Double-sided printing is handy for halving your paper usage.
It’s also worth thinking about the bundled software that comes with your printer. Some printers include software that provides basic editing features, such as red-eye removal or adjusting the colour balance – some even allow you to perform simple editing tasks using controls on the printer itself.
We’ve tried to find fault with this printer, but it really has been difficult. Print quality is strong, the design is generally fantastic, and all of the features work exactly how they should. When a laser is this effective and this thoughtfully put together, it seems churlish not to give it our highest accolade.
Read our Samsung Xpress M2835DW review.
It’s not the most elegant printer we’ve ever come across, but its strong performance, low running costs, and that handy option for A3 printing combine to make the MFC-J5330DW a good workhorse printer that will really earn its keep in any small office.
Read our Brother MFC-J5330DW review.
The initial cost of the TS8050 is quite high, but its impressive photo printing will justify that price for people who are serious about photography. We’d avoid the standard size ink cartridges, as they’re not great value for money, but if you buy the high-yield XL cartridges then the TS8050 can provide top-quality photo-printing with very competitive running costs.
Read our Canon Pixma TS8050 review.
It’s not the cheapest mono laser printer currently available, but the speed and versatility of the LaserJet Pro M227fdw make it an excellent choice for smaller offices that need to produce lots of high-quality text documents on a daily basis.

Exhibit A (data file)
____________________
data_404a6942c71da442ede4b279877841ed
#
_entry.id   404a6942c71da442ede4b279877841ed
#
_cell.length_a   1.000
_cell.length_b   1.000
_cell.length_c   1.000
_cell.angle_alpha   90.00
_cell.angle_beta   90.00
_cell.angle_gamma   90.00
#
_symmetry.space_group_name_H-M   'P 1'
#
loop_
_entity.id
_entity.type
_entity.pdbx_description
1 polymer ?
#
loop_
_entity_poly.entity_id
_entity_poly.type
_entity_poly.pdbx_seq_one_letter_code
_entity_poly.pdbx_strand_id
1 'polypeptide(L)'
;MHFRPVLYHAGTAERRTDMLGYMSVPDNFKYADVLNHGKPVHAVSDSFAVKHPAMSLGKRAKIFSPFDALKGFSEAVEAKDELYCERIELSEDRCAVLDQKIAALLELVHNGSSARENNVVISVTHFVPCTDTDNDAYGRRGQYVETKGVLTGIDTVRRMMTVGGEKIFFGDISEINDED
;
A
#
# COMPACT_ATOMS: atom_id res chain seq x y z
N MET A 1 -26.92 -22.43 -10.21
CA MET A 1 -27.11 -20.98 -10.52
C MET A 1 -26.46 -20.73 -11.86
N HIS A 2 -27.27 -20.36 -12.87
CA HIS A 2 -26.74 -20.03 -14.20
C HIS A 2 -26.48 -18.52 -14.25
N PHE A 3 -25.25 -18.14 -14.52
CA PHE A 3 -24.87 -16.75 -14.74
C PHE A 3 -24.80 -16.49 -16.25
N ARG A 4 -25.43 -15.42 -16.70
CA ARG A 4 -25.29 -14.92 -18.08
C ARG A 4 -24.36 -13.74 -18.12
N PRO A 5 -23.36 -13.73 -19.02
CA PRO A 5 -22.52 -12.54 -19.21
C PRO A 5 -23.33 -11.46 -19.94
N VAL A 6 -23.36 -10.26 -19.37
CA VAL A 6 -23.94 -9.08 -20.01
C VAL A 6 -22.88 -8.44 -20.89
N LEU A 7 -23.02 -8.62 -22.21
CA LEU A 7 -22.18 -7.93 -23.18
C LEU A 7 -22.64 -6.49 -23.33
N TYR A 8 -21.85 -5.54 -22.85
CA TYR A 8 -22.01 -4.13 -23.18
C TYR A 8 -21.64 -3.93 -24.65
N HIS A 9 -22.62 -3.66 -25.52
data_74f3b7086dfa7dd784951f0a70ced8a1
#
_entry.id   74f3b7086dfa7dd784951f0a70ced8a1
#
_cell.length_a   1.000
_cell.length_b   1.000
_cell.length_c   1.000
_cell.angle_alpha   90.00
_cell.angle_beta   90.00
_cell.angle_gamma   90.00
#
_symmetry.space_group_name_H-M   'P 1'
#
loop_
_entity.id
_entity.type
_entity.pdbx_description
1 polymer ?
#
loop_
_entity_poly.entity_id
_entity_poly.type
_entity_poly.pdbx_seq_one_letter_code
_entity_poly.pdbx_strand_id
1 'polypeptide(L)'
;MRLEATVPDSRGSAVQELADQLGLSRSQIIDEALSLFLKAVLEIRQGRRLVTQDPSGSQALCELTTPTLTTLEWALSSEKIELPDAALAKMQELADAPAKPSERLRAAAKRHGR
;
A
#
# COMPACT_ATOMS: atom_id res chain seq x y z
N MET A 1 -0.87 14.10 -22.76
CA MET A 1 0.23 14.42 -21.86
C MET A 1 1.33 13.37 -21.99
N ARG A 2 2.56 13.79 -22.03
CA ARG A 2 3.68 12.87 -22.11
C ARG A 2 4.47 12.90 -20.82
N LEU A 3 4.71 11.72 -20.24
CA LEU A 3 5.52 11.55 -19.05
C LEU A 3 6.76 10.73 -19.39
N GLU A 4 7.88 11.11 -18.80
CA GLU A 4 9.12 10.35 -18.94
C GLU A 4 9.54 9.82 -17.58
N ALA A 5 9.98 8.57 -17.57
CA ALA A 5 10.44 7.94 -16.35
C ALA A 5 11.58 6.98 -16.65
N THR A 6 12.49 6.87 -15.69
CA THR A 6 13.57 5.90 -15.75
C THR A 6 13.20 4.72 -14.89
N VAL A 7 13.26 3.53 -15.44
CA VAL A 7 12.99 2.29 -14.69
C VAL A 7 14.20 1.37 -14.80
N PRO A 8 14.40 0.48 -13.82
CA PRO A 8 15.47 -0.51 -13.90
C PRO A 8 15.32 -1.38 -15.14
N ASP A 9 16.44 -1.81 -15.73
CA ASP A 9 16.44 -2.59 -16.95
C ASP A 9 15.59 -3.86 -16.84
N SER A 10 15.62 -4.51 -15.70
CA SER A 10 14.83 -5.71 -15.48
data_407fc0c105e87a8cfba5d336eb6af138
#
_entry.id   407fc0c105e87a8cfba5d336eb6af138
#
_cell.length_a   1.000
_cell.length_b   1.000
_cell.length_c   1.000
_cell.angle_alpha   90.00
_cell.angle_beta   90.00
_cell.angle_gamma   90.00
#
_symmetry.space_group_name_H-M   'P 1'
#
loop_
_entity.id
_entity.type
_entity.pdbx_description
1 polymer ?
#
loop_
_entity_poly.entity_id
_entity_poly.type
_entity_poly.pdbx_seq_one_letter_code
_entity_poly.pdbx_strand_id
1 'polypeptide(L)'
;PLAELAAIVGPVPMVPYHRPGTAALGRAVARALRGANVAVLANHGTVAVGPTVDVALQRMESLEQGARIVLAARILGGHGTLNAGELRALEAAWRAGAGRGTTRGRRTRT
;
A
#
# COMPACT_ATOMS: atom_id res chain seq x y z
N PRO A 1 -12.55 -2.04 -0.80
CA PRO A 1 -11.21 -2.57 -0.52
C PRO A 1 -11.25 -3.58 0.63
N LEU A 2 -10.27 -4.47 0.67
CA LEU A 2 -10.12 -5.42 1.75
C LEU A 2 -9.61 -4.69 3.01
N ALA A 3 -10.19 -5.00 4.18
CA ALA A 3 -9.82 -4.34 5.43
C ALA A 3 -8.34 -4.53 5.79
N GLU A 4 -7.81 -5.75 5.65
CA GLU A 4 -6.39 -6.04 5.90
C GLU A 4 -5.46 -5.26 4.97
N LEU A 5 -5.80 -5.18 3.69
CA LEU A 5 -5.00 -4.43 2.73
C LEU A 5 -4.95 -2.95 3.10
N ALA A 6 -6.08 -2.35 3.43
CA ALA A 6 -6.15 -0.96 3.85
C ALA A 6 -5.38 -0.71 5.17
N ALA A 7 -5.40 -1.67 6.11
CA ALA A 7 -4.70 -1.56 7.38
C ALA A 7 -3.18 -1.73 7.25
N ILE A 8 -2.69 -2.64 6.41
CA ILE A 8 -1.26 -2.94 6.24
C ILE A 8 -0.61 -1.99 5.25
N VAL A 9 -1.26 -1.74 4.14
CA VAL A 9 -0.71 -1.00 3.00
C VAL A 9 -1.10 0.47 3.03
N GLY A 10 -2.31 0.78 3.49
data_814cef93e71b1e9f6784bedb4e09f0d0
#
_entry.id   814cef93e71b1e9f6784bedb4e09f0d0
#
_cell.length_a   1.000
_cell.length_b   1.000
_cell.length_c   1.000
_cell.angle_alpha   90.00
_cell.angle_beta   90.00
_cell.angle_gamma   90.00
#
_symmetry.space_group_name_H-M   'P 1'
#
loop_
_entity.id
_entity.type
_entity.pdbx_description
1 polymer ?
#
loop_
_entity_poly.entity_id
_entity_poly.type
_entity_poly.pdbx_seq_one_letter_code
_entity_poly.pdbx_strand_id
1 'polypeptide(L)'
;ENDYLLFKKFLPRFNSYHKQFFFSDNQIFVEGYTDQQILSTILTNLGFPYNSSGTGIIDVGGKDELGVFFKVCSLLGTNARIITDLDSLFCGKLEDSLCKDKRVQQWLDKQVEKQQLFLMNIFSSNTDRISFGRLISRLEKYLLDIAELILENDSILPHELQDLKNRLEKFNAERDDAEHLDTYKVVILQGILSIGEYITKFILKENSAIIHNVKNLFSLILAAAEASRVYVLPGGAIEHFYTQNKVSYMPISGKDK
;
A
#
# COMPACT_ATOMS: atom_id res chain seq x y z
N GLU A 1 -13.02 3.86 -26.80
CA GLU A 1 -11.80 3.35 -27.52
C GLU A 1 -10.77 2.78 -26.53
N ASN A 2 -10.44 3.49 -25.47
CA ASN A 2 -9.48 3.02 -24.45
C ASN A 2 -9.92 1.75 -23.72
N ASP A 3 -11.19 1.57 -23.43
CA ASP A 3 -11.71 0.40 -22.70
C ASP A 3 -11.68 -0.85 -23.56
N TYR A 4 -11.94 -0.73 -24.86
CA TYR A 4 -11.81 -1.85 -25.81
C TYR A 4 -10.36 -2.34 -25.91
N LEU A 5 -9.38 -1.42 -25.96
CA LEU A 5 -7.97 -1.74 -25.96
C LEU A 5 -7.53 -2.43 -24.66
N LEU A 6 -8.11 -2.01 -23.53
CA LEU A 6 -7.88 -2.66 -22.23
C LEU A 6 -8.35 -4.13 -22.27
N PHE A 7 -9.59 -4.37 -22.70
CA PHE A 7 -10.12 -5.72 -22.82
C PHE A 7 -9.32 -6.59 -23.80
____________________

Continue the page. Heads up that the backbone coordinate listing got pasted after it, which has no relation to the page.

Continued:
Read our HP LaserJet Pro M227fdw review.
If you only need a printer for occasional use at home then you might be better off opting for one of the many conventional inkjet printers that are now on sale for less than £100. But if you need a reliable workhorse printer for daily use at home or in a small office then the exceptionally low running costs and three-year warranty of the Ecotank ET-2500 ensure that it will save you money in the long run.
Read our Epson Ecotank ET-2500 review.
The strength of the XP-640 is its five-ink printing system, which makes it a good choice for people who want to print high-quality photos on a regular basis.
However, its running costs are a little higher than average, and there are more affordable options if you simply need an inexpensive printer for basic text and graphics documents.
Read our Epson Expression Premium XP-640 review.
Many low-cost printers end up saddling you with high running costs because of the high price of replacement ink cartridges, but that isn’t the case with the OfficeJet 7510. It’s not the fastest printer around – and designers who need to meet tight deadlines may prefer a faster, more specialized A3 printer – but its high quality, low running costs and versatile A3 printing option make the OfficeJet 7510 a great choice for any small business that needs to produce occasional A3 posters and brochures.
Read our HP OfficeJet 7510 review.
The M130nw will be a good option for any small office that needs a fast, mono multi-function printer that you can share with a few colleagues or family members. Print quality and speed are both superior to comparably priced inkjet printers, and the only caveat is that you should shop around to see if you can save some money on the replacement toner and drum cartridges.
Read our HP LaserJet Pro MFP M130nw review.
Ricoh SP 150SUw
The SP 150SUw is a neatly designed compact multi-function laser printer that provides very good performance and quality for homes or small offices that only require straightforward black and white printing. The initial purchase price is certainly competitive for such a fast printer, but toner is expensive if you pay Richoh’s recommended prices. Fortunately, you can find discounts on the high-yield cartridges if you look around online.
Read our Ricoh SP 150SUw review.